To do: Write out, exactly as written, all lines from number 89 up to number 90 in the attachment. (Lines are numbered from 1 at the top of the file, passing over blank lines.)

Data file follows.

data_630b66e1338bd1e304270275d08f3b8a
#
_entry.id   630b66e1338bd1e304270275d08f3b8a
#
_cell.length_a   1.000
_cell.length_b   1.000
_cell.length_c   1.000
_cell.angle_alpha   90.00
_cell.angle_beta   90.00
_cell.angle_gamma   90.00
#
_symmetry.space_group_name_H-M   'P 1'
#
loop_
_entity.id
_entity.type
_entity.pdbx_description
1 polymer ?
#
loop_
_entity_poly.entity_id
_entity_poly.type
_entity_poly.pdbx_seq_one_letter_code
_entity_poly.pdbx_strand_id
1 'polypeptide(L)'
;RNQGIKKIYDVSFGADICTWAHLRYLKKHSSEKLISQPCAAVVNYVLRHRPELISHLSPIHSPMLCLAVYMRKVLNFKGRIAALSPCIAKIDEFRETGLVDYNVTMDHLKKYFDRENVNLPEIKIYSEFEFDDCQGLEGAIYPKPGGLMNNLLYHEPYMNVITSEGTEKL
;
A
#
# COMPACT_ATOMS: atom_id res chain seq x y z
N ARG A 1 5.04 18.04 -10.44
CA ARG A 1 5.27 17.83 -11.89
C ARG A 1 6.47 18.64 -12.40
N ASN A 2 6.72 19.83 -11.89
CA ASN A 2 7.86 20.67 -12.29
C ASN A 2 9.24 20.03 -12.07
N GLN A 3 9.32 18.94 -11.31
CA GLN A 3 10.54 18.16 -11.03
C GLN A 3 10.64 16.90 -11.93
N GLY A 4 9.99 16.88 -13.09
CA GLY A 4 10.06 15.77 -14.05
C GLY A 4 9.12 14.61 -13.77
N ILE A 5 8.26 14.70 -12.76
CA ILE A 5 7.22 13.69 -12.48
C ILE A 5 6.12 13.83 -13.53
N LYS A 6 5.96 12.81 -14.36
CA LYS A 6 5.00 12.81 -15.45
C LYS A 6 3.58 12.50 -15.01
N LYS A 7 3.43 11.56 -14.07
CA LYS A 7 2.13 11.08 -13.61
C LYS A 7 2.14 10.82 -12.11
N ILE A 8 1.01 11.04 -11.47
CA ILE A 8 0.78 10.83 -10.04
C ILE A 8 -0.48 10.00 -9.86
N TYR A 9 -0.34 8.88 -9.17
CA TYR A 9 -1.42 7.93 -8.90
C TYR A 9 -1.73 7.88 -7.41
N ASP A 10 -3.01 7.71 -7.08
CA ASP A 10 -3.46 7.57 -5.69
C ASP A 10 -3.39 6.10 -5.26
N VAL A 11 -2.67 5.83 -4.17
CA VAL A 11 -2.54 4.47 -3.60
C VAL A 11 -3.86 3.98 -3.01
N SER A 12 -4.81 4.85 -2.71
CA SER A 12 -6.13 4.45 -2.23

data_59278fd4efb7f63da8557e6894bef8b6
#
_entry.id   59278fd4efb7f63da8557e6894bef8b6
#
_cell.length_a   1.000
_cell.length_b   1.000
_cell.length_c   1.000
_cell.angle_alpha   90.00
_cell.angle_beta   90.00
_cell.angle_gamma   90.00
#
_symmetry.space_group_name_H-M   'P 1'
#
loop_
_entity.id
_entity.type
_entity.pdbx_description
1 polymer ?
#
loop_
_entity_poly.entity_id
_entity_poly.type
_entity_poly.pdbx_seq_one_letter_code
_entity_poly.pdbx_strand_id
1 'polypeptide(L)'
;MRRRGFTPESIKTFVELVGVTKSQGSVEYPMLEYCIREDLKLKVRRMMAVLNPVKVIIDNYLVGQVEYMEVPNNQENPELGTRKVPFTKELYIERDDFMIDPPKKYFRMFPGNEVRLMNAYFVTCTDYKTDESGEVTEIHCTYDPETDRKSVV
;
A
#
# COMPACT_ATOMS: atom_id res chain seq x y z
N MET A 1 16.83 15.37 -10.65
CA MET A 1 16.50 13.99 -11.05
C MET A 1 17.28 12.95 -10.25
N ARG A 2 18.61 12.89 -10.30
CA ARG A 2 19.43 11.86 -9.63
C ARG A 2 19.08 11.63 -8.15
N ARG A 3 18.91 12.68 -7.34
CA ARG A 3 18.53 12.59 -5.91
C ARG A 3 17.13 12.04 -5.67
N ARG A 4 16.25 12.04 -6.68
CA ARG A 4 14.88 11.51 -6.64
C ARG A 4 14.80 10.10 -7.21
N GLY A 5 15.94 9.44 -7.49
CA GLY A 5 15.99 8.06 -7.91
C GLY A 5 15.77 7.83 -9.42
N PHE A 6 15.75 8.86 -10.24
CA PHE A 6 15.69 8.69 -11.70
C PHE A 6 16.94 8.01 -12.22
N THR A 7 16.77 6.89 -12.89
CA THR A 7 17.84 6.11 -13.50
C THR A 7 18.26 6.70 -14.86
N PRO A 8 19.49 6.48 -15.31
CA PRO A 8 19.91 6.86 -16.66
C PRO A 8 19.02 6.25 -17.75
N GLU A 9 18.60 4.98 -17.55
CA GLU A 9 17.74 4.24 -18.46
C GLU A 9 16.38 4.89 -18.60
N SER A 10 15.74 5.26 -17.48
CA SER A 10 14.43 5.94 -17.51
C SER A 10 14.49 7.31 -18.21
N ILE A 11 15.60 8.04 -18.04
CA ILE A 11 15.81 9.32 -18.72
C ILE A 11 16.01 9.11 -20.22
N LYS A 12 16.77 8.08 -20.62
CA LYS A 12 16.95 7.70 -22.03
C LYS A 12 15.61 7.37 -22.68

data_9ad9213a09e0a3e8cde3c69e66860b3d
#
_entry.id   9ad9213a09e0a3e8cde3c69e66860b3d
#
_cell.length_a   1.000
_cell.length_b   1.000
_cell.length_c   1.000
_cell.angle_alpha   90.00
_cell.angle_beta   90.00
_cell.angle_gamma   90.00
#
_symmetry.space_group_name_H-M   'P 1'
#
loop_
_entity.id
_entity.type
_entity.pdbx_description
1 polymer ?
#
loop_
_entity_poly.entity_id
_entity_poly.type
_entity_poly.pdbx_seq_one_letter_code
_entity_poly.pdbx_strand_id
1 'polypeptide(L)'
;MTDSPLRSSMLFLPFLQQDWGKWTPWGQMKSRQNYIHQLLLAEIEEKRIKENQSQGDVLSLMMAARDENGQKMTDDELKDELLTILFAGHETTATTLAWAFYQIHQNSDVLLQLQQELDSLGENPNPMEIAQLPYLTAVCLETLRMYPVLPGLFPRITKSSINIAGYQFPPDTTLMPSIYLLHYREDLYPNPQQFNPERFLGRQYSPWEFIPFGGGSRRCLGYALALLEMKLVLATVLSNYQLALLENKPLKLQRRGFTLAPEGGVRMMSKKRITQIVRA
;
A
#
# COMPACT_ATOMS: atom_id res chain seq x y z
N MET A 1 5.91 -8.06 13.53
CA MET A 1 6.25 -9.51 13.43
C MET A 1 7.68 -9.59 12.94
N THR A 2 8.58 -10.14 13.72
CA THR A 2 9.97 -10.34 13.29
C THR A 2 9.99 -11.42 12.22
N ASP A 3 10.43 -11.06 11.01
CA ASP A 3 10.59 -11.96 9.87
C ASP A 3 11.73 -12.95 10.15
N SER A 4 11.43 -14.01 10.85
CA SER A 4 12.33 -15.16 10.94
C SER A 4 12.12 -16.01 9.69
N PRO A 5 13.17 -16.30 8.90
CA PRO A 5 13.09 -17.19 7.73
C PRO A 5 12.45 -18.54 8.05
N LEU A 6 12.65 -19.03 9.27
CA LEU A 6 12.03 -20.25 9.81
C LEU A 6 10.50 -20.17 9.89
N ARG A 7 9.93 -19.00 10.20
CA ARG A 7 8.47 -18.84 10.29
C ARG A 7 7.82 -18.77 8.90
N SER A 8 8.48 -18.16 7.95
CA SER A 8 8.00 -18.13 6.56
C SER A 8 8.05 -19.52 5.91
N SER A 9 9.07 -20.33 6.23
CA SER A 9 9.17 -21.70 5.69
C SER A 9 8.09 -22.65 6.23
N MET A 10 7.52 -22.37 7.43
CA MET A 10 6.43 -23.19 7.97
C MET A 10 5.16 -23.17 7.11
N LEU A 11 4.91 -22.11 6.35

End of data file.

_entity_poly.pdbx_strand_id
1 'polypeptide(L)'